EDITORIAL: Sore-loser Republicans change rules post-vote

York Dispatch Editorial Board

As yellow vest-clad protestors stormed the streets of Paris in mass demonstrations against recent government actions this weekend, one can only marvel that similar scenes are not currently playing out in Madison, Wisconsin.

Because the power grab being perpetrated by lame-duck Wisconsin Republicans in their state’s capitol is as egregious as any French tax hike.

After their incumbent governor was defeated in November’s election, Wisconsin’s Republican lawmakers have rammed through a secretly crafted, hastily approved raft of measures that would weaken or revoke many powers of the governor (and the state attorney general, another office won by a Democrat).

The bills would, among other things:

  • Prevent the new Democratic governor, Tony Evers, from fulfilling a campaign promise to pull Wisconsin out of a multi-state lawsuit against the Affordable Care Act.
  • Require Evers to get the Legislature’s approval to revise or reverse work requirements for some Medicaid recipients.
  • Limit early voting to two weeks (a huge change in cities like Milwaukee, where early voting starts in September, and where Evers outpolled incumbent Scott Walker by some 138,000 votes en route to his 30,000-vote statewide victory).
in this file photo, Wisconsin Governor and Republican presidential hopeful Scott Walker visits the Country Club of York at the invitation of Rep. Scott Wagner on July 28, 2015. John A. Pavoncello photo

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A similar power grab is underway in Michigan, again — surprise, surprise! — by a lame-duck Republican statehouse in the wake of a Democratic gubernatorial victory. Both are taking a page from the dirty-tricks playbook employed by Republican legislators in North Carolina in 2016, again after their incumbent governor was defeated.

It is not enough that Republicans maintain unfair power advantages through various voting restrictions and gerrymandered political districts, they now seek to maintain unfair power even when those craven maneuvers fail to result in electoral victory.

Even sadder, there isn’t a national Republican of note principled enough to speak out against these affronts to the voting public.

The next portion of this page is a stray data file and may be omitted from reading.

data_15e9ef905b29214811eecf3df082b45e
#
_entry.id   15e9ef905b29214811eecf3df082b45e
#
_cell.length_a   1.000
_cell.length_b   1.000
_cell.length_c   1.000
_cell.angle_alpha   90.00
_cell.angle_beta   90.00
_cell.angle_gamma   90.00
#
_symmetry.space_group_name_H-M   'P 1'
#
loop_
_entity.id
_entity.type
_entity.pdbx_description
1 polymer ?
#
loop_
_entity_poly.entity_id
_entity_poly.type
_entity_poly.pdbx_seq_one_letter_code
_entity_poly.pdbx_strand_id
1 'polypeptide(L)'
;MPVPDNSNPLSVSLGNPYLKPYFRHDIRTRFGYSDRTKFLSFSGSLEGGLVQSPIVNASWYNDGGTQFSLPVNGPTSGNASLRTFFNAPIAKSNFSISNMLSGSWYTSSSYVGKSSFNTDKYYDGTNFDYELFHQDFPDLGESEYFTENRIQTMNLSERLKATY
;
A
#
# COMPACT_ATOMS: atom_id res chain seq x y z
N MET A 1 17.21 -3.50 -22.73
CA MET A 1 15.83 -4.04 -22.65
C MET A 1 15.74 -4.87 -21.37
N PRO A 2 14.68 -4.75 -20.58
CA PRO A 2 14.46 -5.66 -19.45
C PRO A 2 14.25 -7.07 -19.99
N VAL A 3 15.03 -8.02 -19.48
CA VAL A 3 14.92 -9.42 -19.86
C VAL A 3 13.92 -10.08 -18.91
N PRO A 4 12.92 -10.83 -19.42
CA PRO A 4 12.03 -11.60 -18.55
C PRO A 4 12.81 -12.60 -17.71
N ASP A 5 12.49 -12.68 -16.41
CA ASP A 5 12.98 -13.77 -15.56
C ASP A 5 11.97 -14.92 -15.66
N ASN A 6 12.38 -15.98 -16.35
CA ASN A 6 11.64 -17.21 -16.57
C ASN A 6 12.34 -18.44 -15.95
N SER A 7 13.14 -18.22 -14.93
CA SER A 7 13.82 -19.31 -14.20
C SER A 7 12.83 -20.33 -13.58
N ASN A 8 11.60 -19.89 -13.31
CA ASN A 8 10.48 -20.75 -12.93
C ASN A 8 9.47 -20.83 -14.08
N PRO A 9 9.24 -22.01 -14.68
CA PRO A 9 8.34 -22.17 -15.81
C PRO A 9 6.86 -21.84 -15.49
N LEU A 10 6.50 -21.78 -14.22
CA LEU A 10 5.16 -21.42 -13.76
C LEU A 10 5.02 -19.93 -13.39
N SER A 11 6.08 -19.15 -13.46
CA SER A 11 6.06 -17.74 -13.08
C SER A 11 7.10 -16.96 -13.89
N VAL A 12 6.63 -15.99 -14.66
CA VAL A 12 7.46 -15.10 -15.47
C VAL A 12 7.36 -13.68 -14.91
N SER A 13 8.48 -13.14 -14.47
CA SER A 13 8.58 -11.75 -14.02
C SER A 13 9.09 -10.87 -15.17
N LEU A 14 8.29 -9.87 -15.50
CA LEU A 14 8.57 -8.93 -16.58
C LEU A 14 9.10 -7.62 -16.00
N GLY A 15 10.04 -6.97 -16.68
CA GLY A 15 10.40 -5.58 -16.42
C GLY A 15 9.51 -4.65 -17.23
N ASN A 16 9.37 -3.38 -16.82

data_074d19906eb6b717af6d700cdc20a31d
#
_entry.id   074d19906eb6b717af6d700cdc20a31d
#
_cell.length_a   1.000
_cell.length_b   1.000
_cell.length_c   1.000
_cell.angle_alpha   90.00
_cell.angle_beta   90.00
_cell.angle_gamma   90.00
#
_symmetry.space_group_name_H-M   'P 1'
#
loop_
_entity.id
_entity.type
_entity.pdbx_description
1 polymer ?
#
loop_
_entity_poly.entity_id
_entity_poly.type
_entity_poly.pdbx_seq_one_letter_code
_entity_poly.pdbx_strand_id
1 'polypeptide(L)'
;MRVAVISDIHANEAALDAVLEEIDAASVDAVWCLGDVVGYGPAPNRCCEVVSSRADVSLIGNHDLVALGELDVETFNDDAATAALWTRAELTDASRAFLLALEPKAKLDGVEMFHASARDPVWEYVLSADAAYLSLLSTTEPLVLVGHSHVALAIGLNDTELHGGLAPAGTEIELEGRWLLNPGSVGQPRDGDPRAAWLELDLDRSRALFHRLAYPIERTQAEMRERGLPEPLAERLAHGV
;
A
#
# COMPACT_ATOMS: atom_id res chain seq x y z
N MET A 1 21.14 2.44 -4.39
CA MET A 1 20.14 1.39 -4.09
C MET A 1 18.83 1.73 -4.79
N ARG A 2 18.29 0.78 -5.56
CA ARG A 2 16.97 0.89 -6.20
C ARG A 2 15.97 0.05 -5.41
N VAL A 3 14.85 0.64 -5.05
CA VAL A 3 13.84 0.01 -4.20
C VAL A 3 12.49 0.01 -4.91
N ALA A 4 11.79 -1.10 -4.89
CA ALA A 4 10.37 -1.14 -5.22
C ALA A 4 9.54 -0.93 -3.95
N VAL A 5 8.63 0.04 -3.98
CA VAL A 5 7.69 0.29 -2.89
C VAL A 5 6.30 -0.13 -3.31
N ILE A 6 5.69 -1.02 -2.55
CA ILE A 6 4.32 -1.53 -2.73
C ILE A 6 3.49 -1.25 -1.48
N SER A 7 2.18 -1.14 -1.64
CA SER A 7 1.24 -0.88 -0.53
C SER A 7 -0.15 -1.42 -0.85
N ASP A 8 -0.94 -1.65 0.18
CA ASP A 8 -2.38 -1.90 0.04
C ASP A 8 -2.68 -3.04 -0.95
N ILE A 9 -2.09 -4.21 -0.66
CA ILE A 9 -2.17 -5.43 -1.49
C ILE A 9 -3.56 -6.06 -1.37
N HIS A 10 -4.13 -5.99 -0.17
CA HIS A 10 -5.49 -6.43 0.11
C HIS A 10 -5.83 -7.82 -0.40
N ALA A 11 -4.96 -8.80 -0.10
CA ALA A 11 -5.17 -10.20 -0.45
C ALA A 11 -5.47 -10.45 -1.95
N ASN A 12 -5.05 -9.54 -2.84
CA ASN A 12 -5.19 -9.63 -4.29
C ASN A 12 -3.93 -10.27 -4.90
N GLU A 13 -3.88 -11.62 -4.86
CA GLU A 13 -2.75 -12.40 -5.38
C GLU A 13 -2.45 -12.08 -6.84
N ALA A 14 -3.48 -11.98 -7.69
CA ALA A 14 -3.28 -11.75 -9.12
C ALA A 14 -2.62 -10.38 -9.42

Of course, how could Americans expect otherwise? Look at the party’s leadership.

The president is incapable of going 24 hours without broadcasting embarrassing displays of nonsense and name-calling on social media. And the Senate majority leader has shown he’s no slouch when it comes to either disregarding the will of the American people to block a Supreme Court candidate nominated by a Democratic president or changing the rules of the chamber to fast-track the confirmation of such candidates named by a Republican president.

Like their standard-bearers in Washington, Republican “leaders” in Wisconsin, Michigan and elsewhere serve only their bases, ignoring that portion of their constituency that does not share their political affiliation. Or — worse — actively subverting their vote when they prove to be in the majority.

How anyone with a conscience or sense of decency can enact, encourage or endorse such shallow selfishness is beyond explanation.

The Wisconsin bills now sit before Walker and there is little suspense about what he will do — despite the fact that, following his own election in 2010, he publicly beseeched his Democratic predecessor not to enact any lame-duck legislative changes. “I feel strongly that if new or updated rules were urgently needed, they would have been completed prior to now,” he wrote, as cited by staffers with long memories at Politico.

So, add hypocritical to the list of Republican sins.

Wisconsin’s voters, with their electoral preferences being reversed, have refrained from the types of demonstrations choking the streets of Paris — and that’s a good thing. What they should not refrain from is voting en masse in 2020 against every lawmaker who had a hand in subverting their will at the ballot box.

The state’s voters are being undermined and insulted. They must show lawmakers that they refuse to be ignored.